And now, thanks to your ongoing care and compassion, people like Krishna, pictured above with his two sons in front of the ruins of their home, will be able to start moving in to newly built homes after months of living in cold, cramped shelters.

“It would have been impossible for me in this life to build another house for my family,” Krishna said. “I am so grateful to everyone who has helped. I will never forget the care that I got from the staff at The Leprosy Mission. My family will once again have a roof over their heads.”

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A typical temporary shelter in Nepal

Your help over the past year has meant so much to so many people. Here are just a few of their stories.

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Dhurba

Dhurba’s house collapsed during the earthquake – and his wheelchair was crushed by the rubble. After receiving a grant to help he and his family purchase materials to build a temporary shelter, Dhurba was also given a brand new wheelchair.

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Dev (right)

Dev lost her home and only source of income in the earthquake – the goats that were her livelihood were killed by falling buildings. She desperately need a fresh start – she is disabled by leprosy and also primary carer for her husband, who is housebound. Thanks to a grant of 15,000 rupees, she has bought another goat and built a temporary shelter.

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Ganesh, Ganga and their family

Ganesh and his wife Ganga have five children. Their whole village was destroyed in the earthquake. Ganesh was out working in the fields at the time and rushed home, thankfully finding that the rest of the family had been outside when the earthquake hit and were unharmed.

Ganesh has been receiving help from The Leprosy Mission from a long time – ever since he was first diagnosed with the disease at the age of ten. He  needs to wear special footwear and is supplied with shoes by Anandaban Hospital, making sure that his feet are protected from further injury. The family received a grant to build a temporary shelter last year. Now, thanks to your generosity, they will be able to look forward to a new permanent home.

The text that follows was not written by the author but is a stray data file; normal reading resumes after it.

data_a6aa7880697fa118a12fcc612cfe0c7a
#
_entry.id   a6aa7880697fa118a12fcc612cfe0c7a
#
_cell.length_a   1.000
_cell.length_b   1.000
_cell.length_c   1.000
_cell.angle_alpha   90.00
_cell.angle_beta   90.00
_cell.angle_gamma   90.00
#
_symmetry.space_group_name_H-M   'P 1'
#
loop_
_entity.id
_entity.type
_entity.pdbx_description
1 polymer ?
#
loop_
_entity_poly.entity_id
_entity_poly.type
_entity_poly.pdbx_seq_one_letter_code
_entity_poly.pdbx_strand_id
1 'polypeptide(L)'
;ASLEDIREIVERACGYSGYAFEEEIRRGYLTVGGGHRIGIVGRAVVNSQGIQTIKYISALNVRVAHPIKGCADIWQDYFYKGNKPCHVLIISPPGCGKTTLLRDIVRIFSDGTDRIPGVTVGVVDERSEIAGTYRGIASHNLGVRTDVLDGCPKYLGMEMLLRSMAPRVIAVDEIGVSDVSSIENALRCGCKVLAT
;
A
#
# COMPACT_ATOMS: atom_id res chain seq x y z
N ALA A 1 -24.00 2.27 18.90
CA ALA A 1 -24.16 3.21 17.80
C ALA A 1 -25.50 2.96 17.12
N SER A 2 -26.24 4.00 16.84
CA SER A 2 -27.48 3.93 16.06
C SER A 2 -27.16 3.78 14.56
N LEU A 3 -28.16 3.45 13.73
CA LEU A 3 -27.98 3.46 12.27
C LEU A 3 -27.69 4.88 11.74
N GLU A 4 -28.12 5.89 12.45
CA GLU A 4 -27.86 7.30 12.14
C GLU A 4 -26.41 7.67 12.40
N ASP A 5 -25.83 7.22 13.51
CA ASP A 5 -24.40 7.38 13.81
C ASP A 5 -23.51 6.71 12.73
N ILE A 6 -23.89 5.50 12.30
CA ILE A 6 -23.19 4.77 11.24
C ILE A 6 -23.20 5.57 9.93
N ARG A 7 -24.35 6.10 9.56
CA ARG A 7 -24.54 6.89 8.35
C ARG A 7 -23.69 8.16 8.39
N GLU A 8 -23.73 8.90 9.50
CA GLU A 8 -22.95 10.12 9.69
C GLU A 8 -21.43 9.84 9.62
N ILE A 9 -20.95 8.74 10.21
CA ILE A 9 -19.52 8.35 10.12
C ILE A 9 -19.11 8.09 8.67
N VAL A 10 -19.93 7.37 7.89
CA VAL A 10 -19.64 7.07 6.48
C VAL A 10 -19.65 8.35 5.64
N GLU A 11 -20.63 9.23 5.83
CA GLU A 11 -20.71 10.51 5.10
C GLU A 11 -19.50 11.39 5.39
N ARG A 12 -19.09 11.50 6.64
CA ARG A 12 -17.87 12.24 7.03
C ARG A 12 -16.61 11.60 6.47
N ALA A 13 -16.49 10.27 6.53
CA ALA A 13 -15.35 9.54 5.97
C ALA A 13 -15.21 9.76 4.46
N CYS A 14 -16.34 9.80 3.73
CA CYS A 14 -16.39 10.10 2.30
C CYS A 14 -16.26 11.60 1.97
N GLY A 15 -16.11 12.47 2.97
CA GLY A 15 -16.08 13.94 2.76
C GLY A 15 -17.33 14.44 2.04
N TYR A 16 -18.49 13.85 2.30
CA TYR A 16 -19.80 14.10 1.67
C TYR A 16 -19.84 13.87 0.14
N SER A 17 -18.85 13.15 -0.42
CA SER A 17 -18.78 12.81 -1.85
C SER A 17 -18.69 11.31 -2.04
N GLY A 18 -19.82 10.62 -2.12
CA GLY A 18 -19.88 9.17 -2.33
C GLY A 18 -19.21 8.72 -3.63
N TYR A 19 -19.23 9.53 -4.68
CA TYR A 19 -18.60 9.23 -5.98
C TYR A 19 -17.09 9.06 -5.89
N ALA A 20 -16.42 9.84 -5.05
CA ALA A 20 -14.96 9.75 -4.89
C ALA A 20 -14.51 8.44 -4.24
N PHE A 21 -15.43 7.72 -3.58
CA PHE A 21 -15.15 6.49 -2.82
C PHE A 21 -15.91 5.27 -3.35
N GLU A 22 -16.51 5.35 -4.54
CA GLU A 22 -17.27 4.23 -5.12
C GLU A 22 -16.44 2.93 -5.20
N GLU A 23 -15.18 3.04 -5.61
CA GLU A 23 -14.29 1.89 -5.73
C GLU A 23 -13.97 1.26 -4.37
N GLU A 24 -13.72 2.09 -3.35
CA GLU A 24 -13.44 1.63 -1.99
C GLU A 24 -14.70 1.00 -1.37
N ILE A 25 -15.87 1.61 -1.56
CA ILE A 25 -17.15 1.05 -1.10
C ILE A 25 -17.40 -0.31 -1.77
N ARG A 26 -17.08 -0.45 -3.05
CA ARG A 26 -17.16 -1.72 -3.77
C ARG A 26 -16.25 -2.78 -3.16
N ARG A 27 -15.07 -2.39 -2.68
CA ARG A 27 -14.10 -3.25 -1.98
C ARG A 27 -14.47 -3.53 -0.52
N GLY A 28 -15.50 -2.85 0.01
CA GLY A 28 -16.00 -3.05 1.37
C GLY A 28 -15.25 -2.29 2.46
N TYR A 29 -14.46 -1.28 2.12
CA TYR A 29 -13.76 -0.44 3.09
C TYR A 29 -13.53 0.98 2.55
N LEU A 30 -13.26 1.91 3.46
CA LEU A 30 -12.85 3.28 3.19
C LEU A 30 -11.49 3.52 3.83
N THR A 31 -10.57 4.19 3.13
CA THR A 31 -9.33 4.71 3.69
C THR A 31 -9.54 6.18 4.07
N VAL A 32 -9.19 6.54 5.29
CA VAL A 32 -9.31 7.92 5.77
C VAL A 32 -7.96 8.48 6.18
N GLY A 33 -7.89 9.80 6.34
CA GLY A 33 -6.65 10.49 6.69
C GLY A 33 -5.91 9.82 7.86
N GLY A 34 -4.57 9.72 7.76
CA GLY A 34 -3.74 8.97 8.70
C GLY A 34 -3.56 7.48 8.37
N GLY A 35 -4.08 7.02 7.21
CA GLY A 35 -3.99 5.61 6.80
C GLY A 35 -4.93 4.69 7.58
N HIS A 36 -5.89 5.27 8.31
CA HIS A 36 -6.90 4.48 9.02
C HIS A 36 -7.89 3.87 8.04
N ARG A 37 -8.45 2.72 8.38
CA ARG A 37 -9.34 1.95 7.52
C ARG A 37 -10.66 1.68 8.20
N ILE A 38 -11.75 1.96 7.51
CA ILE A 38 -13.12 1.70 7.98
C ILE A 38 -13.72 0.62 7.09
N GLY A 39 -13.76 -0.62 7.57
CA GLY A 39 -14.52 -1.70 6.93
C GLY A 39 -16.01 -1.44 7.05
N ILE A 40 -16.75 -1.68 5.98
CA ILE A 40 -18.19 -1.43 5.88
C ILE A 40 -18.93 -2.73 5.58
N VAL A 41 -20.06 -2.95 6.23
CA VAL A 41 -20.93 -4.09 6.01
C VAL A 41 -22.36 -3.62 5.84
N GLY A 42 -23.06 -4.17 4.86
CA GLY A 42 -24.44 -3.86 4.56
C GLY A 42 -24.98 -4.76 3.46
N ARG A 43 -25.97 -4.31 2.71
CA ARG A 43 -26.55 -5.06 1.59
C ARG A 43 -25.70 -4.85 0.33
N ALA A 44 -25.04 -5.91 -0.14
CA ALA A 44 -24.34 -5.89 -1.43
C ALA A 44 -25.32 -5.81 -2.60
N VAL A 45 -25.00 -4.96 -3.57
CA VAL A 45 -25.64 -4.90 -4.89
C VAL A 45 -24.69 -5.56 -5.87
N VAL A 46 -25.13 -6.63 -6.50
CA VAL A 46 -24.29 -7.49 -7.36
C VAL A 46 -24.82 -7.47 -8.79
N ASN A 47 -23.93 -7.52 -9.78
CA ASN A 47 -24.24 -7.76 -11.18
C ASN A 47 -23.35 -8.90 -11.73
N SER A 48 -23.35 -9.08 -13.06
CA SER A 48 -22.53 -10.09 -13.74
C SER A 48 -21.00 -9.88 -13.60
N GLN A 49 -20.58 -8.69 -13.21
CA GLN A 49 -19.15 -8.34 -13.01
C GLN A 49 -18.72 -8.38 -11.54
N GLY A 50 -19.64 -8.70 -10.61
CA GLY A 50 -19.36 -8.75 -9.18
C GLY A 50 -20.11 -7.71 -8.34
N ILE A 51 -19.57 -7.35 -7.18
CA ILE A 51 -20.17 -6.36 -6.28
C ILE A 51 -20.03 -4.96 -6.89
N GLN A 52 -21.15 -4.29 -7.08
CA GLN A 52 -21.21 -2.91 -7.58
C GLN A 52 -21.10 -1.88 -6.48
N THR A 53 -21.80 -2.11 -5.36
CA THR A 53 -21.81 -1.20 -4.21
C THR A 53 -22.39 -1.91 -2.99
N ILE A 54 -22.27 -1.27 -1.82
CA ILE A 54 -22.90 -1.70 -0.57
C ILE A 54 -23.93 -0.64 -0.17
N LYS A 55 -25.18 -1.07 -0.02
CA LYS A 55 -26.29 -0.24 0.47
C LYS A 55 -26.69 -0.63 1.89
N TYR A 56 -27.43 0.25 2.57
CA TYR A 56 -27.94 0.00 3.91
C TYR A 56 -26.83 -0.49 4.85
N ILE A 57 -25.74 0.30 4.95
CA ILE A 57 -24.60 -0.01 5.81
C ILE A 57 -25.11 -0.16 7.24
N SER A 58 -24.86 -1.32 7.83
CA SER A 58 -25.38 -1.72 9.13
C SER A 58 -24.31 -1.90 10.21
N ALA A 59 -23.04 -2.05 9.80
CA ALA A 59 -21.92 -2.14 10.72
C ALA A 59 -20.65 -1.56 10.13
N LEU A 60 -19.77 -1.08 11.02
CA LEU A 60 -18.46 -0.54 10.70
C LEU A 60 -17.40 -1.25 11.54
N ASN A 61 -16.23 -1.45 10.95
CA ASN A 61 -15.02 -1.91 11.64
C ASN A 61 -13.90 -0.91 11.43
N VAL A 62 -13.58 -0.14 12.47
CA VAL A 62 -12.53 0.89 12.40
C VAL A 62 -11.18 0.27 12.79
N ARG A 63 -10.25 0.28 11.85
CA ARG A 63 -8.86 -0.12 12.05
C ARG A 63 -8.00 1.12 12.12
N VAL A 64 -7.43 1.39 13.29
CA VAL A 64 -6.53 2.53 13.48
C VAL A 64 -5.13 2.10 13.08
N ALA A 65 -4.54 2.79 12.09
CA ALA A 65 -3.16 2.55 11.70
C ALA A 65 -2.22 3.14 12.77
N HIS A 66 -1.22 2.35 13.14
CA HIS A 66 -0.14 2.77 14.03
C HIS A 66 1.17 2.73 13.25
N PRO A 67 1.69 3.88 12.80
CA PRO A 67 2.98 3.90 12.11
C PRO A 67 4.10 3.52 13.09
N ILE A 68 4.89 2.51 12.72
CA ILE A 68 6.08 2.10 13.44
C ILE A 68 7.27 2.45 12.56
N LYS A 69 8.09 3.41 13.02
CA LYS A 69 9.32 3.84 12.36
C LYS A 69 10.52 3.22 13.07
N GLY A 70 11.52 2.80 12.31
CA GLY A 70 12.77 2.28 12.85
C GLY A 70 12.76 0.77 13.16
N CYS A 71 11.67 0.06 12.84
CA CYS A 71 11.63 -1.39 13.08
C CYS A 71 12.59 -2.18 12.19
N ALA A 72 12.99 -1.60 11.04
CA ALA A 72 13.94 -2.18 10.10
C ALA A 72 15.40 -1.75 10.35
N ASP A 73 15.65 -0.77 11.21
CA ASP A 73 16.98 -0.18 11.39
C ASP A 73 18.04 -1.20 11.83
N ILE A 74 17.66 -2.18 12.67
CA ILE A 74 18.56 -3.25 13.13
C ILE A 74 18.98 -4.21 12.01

You can still make a difference to people affected by the 2015 earthquakes with a gift to our Rebuild Nepal appeal. Your gifts really are helping to transform lives and bring new hope to Nepal.

Nandlal’s hope for a new home

 

Lal Bahadur Tamang and Kanchhi Maya Tamaz
Nandlal and Muna

Nandlal, 58, and his wife Muna live in Kavre District, Nepal, together with their four grown up children. Before the earthquake, Nandlal had overcome leprosy, going through long term treatment at Anandaban Hospital. With support from the hospital, he had started up his own business – a grocery shop – and was also keeping goats. It was a far cry from the life of suffering he experienced before being cured of leprosy.

25 years ago, he noticed strange symptoms – tingling sensations in his arms, and blisters on his hands and feet. Traditional healing had no effect, so Nandlal eventually visited his local health clinic and was horrified to be told he had leprosy. He told us he was afraid because the stigma surrounding disease was so bad.

As his symptoms got worse and developed a terrible ulcer on his leg, a neighbour suggested he go to Anandaban. By the time he arrived, the ulcer had become infected and had made him seriously ill. Thankfully Nandlal finally received the care he so desperately needed – and was cured of leprosy.

His ulcers have never returned, thanks to the fact he follows the self-care regime he was taught at Anandaban. And happily, The Leprosy Mission’s stigma prevention work in the area means he has been able to carry on with life without prejudice from the community.

But Nandlal’s life changed forever when the earthquake hit. The whole family was in the grocery shop attached to their home when it happened. Mercifully, the shop did not collapse and they escaped uninjured,  but the house was destroyed. Three of their five goats were also killed when their shed collapsed.

The family lived under tarpaulins, until they received emergency aid – thanks to your generous response to our earthquake appeal – that enabled Nandlal to buy corrugated sheets to make a temporary shelter. The shelter is a short term solution, but they need a permanent home.

Right now, Nandlal is unsure what the future holds. The effects of leprosy on his hands and feet mean he is quite limited in what he can do – but the death of his goats and his damaged, unstable shop mean he’s worried about having enough money to get by. Most of all, the family need a new home that would keep them safe and sheltered from the elements.

You can help Nandlal and others like him get the fresh start they need. Nandlal has been through so much because of leprosy, disability and now the devastation of the earthquake. A gift to the Rebuild Nepal appeal could ensure that he will have a fresh start.

A gift of £20 will provide a toilet and sink for a new home. And £55 will pay for a pallet of bricks to get building started. You can make a difference to people like Nandlal today.